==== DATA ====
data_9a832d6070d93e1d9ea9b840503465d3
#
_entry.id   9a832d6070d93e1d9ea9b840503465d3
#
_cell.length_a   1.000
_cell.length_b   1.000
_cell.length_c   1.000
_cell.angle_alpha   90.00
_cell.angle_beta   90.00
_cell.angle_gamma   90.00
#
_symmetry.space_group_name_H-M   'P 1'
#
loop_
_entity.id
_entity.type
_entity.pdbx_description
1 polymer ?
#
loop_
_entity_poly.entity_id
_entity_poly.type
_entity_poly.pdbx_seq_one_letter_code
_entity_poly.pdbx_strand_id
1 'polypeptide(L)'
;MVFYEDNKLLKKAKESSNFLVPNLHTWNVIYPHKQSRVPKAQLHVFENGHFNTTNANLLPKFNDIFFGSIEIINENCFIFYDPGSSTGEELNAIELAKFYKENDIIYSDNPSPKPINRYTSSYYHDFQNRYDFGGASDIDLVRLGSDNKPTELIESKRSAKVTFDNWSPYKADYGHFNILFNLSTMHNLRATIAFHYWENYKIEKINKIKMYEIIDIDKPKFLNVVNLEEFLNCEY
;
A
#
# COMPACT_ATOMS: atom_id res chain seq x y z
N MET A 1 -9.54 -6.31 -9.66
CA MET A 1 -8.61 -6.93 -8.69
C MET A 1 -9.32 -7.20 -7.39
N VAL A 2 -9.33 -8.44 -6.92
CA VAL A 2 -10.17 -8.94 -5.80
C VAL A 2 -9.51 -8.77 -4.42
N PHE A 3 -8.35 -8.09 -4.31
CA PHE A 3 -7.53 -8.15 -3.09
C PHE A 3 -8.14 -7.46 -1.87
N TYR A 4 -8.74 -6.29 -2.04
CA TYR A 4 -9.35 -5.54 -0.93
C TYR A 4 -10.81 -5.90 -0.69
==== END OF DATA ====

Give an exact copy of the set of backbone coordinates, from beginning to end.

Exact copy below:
data_9a832d6070d93e1d9ea9b840503465d3
#
_entry.id   9a832d6070d93e1d9ea9b840503465d3
#
_cell.length_a   1.000
_cell.length_b   1.000
_cell.length_c   1.000
_cell.angle_alpha   90.00
_cell.angle_beta   90.00
_cell.angle_gamma   90.00
#
_symmetry.space_group_name_H-M   'P 1'
#
loop_
_entity.id
_entity.type
_entity.pdbx_description
1 polymer ?
#
loop_
_entity_poly.entity_id
_entity_poly.type
_entity_poly.pdbx_seq_one_letter_code
_entity_poly.pdbx_strand_id
1 'polypeptide(L)'
;MVFYEDNKLLKKAKESSNFLVPNLHTWNVIYPHKQSRVPKAQLHVFENGHFNTTNANLLPKFNDIFFGSIEIINENCFIFYDPGSSTGEELNAIELAKFYKENDIIYSDNPSPKPINRYTSSYYHDFQNRYDFGGASDIDLVRLGSDNKPTELIESKRSAKVTFDNWSPYKADYGHFNILFNLSTMHNLRATIAFHYWENYKIEKINKIKMYEIIDIDKPKFLNVVNLEEFLNCEY
;
A
#
# COMPACT_ATOMS: atom_id res chain seq x y z
N MET A 1 -9.54 -6.31 -9.66
CA MET A 1 -8.61 -6.93 -8.69
C MET A 1 -9.32 -7.20 -7.39
N VAL A 2 -9.33 -8.44 -6.92
CA VAL A 2 -10.17 -8.94 -5.80
C VAL A 2 -9.51 -8.77 -4.42
N PHE A 3 -8.35 -8.09 -4.31
CA PHE A 3 -7.53 -8.15 -3.09
C PHE A 3 -8.14 -7.46 -1.87
N TYR A 4 -8.74 -6.29 -2.04
CA TYR A 4 -9.35 -5.54 -0.93
C TYR A 4 -10.81 -5.90 -0.69